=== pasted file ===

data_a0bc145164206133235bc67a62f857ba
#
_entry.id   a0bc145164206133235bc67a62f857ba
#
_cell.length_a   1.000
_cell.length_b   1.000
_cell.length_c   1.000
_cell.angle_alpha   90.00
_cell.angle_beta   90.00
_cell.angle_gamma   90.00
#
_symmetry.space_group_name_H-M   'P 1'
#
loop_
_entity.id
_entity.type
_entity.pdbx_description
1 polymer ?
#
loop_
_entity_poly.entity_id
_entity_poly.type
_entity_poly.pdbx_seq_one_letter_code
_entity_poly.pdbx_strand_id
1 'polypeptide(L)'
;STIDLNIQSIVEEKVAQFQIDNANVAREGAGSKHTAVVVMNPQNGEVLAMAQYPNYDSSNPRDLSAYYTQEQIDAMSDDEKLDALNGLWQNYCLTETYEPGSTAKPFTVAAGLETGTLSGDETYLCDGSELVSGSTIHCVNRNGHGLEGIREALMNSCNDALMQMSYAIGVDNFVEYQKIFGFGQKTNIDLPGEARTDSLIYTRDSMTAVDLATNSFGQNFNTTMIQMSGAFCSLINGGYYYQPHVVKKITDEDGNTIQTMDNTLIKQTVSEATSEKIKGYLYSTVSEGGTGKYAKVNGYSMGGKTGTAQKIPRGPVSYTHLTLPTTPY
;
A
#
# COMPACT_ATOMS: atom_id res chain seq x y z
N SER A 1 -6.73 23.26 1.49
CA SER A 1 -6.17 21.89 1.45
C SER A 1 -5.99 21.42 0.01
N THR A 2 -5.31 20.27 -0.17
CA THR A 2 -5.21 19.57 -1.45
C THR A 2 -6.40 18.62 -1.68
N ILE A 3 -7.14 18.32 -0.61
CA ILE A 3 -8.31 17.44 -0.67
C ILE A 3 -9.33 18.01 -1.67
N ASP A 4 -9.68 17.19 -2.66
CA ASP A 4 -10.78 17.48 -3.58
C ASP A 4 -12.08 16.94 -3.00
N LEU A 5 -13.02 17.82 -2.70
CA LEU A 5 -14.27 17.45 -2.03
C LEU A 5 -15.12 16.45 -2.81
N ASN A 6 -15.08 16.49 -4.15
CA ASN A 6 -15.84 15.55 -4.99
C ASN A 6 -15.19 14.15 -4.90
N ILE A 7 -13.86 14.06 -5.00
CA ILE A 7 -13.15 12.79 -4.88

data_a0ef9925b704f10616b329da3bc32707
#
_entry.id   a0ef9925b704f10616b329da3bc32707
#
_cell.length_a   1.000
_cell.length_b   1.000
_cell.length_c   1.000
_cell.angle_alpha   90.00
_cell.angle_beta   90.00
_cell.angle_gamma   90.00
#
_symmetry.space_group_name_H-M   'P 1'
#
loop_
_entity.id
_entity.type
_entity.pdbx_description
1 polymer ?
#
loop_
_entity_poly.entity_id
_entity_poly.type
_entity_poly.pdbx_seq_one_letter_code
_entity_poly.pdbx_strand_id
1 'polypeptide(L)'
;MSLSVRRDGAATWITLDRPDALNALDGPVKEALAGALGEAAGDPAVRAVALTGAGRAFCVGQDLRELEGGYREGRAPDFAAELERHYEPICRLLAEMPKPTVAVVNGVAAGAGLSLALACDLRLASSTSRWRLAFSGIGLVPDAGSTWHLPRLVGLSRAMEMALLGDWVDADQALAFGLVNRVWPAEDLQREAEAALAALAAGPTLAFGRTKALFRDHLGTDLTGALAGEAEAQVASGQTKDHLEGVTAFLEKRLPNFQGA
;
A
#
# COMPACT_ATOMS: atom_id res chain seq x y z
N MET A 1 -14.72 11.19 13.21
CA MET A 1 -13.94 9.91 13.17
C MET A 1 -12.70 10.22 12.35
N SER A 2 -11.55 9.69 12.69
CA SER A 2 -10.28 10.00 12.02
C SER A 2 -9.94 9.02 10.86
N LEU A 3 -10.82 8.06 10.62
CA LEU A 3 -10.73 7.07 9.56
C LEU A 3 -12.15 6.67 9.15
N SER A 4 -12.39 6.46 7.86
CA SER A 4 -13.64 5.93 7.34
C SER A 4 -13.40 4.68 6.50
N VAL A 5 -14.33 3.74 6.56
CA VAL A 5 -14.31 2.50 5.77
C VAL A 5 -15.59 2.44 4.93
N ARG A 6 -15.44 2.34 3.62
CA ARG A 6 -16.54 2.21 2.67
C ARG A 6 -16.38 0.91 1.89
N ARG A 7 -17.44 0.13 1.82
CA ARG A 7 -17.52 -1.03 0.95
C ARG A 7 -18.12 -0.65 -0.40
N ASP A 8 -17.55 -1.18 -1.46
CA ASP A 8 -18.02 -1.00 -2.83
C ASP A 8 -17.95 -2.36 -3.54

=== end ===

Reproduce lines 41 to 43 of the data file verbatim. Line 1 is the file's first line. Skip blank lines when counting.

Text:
CA ASP A 4 -10.78 17.48 -3.58
C ASP A 4 -12.08 16.94 -3.00
N LEU A 5 -13.02 17.82 -2.70